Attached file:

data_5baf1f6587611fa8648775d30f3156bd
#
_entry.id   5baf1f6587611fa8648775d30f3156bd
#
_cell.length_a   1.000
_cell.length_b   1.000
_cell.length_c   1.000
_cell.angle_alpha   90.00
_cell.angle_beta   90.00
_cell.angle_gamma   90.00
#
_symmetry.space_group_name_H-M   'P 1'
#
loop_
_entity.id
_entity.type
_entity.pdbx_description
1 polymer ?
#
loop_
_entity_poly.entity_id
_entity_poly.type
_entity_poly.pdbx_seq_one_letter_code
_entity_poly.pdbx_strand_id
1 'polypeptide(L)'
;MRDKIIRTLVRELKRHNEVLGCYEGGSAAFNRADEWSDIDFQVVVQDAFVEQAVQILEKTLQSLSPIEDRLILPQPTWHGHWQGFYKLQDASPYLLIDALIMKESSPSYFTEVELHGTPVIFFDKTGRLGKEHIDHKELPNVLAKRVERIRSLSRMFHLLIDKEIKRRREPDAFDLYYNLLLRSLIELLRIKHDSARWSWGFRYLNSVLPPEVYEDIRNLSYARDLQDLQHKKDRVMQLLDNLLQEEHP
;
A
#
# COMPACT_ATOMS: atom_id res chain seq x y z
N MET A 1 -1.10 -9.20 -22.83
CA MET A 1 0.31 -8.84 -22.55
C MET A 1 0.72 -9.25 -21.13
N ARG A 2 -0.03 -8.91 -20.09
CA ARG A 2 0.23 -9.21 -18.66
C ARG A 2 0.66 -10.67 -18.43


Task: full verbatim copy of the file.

data_5baf1f6587611fa8648775d30f3156bd
#
_entry.id   5baf1f6587611fa8648775d30f3156bd
#
_cell.length_a   1.000
_cell.length_b   1.000
_cell.length_c   1.000
_cell.angle_alpha   90.00
_cell.angle_beta   90.00
_cell.angle_gamma   90.00
#
_symmetry.space_group_name_H-M   'P 1'
#
loop_
_entity.id
_entity.type
_entity.pdbx_description
1 polymer ?
#
loop_
_entity_poly.entity_id
_entity_poly.type
_entity_poly.pdbx_seq_one_letter_code
_entity_poly.pdbx_strand_id
1 'polypeptide(L)'
;MRDKIIRTLVRELKRHNEVLGCYEGGSAAFNRADEWSDIDFQVVVQDAFVEQAVQILEKTLQSLSPIEDRLILPQPTWHGHWQGFYKLQDASPYLLIDALIMKESSPSYFTEVELHGTPVIFFDKTGRLGKEHIDHKELPNVLAKRVERIRSLSRMFHLLIDKEIKRRREPDAFDLYYNLLLRSLIELLRIKHDSARWSWGFRYLNSVLPPEVYEDIRNLSYARDLQDLQHKKDRVMQLLDNLLQEEHP
;
A
#
# COMPACT_ATOMS: atom_id res chain seq x y z
N MET A 1 -1.10 -9.20 -22.83
CA MET A 1 0.31 -8.84 -22.55
C MET A 1 0.72 -9.25 -21.13
N ARG A 2 -0.03 -8.91 -20.09
CA ARG A 2 0.23 -9.21 -18.66
C ARG A 2 0.66 -10.67 -18.43